Nutrition and fire safety served up thanks to Community Care and PECFD

PASTA AND PREVENTION- Community Care for Seniors program coordinator Teresa Shephard and Fire Prevention Officers Mike Branscombe and Greg Gorsline deliver a hot meal to a Meal on Wheels client. (Jason Parks/Gazette Staff)

JASON PARKS

STAFF WRITER

In addition to a delicious meal and some social interaction, clients taking advantage of the Community Care for Seniors ‘Meals on Wheels’ (MOW) program were paid a visit by local firefighters earlier this month.

Fire Prevention Officers (FPO)  Mike Branscombe and Greg Gorsline were making the rounds as part of fire prevention month to conduct a brief visual inspection and speak with clients about how to make their homes safer.

It’s part of a collaborative effort between Community Care and Prince Edward County Fire and Rescue.

Debbie MacDonald Moynes, Community Care Executive Director, said the initial goal was to have fire fighters making the rounds in October during Fire Prevention month proper however schedules didn’t align until the first week of November.

“This is the first time we’ve ever had firefighters deliver (MOW) and they were excited for this opportunity to meet with our clients, talk to them about safe practices, check their smoke detectors, do a visual inspection for potential hazards. etc,” MacDonald Moynes told the Gazette.

Community Care provides both hot and frozen meals to any senior aged 60+ to their door anywhere in Prince Edward County. The hot food program has been operating locally since 1980 and provides both a nutritious and delicious meal as well as a reassurance factor.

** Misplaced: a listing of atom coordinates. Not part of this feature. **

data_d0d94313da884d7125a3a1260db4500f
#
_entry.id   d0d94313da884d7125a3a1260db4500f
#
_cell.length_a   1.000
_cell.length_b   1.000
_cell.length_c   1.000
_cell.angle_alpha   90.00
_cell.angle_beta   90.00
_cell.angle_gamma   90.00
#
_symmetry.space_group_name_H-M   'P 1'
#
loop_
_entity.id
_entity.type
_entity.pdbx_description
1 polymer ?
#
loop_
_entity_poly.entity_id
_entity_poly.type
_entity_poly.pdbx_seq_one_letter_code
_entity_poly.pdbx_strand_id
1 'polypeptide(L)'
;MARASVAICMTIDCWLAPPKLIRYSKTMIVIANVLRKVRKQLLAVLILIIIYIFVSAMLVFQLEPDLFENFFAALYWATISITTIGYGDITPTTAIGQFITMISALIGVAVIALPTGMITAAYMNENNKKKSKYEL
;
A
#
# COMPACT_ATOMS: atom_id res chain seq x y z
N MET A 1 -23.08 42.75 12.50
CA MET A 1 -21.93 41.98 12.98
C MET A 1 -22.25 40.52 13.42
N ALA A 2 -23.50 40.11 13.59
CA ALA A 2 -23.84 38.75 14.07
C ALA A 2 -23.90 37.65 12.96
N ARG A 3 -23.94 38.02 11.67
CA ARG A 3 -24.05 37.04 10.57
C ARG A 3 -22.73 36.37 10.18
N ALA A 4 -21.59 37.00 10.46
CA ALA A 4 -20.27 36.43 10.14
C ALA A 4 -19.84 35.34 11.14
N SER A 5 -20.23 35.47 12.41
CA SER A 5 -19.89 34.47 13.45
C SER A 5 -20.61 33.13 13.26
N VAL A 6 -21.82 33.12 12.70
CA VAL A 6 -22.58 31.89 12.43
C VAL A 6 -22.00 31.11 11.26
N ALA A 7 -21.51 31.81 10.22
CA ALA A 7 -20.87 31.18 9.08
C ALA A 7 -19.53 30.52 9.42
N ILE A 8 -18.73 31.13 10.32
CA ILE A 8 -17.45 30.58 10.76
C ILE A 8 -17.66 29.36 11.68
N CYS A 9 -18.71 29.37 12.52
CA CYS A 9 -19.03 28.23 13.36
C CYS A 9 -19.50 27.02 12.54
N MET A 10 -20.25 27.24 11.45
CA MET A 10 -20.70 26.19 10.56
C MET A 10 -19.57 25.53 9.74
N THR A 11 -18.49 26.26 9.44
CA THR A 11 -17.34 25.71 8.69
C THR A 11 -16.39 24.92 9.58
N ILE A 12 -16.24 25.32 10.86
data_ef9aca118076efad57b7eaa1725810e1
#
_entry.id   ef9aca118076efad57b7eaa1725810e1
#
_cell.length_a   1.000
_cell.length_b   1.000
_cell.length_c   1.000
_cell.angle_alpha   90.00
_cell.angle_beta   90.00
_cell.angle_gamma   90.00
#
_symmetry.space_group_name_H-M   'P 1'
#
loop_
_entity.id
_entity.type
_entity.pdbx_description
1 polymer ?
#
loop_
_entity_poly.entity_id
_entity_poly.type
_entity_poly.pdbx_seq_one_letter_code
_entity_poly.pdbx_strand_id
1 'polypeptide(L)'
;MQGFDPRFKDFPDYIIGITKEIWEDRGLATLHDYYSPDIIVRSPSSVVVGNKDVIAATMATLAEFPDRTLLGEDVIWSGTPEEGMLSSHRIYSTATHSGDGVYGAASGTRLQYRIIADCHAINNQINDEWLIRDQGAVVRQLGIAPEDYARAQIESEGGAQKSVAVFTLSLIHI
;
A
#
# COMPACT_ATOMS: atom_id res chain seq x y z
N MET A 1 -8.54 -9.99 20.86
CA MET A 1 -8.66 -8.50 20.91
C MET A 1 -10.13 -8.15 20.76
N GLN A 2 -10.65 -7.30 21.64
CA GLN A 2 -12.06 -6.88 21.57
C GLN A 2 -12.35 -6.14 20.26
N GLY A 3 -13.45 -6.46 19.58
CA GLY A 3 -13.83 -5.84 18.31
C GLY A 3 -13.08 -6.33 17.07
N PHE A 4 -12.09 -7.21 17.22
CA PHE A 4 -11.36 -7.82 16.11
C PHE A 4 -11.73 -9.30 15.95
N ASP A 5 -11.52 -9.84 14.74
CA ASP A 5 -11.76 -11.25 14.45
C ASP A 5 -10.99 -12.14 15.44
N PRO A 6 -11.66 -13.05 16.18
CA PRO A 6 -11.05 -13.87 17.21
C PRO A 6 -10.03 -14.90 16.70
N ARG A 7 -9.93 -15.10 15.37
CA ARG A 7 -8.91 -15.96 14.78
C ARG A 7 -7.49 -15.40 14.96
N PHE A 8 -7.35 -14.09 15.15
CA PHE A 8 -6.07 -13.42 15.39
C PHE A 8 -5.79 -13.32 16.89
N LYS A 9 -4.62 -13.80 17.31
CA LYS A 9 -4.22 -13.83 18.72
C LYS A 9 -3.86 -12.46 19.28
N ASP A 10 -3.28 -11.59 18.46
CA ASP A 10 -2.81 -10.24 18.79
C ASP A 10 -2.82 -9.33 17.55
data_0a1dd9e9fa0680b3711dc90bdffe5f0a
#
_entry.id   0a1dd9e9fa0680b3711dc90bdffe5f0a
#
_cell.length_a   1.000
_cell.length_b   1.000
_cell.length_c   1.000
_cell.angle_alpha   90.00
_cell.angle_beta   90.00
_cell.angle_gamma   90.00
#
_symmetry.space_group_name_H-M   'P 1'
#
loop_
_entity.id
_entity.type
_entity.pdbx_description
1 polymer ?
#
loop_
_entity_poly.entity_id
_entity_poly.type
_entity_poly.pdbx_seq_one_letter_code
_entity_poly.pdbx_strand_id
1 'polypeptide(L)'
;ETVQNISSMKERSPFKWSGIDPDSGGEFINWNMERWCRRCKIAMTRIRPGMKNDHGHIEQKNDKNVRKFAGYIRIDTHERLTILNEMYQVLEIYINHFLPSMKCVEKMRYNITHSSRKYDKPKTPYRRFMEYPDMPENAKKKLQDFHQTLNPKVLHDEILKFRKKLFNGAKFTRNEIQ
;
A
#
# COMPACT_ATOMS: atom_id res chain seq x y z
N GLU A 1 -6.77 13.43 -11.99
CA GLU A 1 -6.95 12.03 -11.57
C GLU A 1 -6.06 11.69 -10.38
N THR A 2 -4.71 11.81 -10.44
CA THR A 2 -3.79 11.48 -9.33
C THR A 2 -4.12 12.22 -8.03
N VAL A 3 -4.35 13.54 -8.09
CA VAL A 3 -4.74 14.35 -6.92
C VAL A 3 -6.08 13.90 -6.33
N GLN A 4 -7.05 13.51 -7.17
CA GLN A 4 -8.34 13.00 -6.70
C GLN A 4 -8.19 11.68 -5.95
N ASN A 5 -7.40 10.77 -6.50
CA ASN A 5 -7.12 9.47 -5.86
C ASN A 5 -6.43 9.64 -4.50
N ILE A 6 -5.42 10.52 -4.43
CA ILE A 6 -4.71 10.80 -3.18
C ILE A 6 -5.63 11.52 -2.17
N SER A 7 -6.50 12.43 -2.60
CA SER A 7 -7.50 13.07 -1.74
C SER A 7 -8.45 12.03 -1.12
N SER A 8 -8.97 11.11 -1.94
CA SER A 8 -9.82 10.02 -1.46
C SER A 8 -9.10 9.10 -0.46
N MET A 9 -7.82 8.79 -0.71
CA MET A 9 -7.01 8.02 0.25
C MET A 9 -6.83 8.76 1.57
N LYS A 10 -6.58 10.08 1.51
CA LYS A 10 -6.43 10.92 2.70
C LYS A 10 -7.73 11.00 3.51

“That social interaction, even if it’s just a few minutes, it could be tho most important part of that client’s day,” MacDonald Moynes said. “ If the volunteer arrives at the door to find that the client doesn’t answer they will call the office and emergency contacts will be contacted and asked to check on the situation.”

In terms of a recent FPO visit, Branscombe said officers will conduct a visual check and if there’s anything they are concerned about, they examine any potential issue.

With over 15 years experience, Branscombe said it’s reflex at this point to walk into a residence and look for trouble.

“My eyes automatically scan for what I know could be something that leads to a situation,” Branscombe said.

In the case of a client visit earlier this month, Branscombe spied a electrical outlet splitter that should be replaced by an approved Underwriters Laboratories power strip.

“The strips have a breaker in them so if something happens, that’s where it breaks, not at the panel,” Branscombe said. “If the client happens to be on oxygen, we are looking for candles or smoking material and warning them about the dangers there.”

Branscombe also warned that anyone buying a power bar or strip should make sure it is UL approved and that the stamp is not a forgery.

For more information call Community Care’s office at 613-476-7493 for details on how to receive meals or to start the conversation about volunteering to deliver them.

Or, check the website at www.communitycareforseniors.org .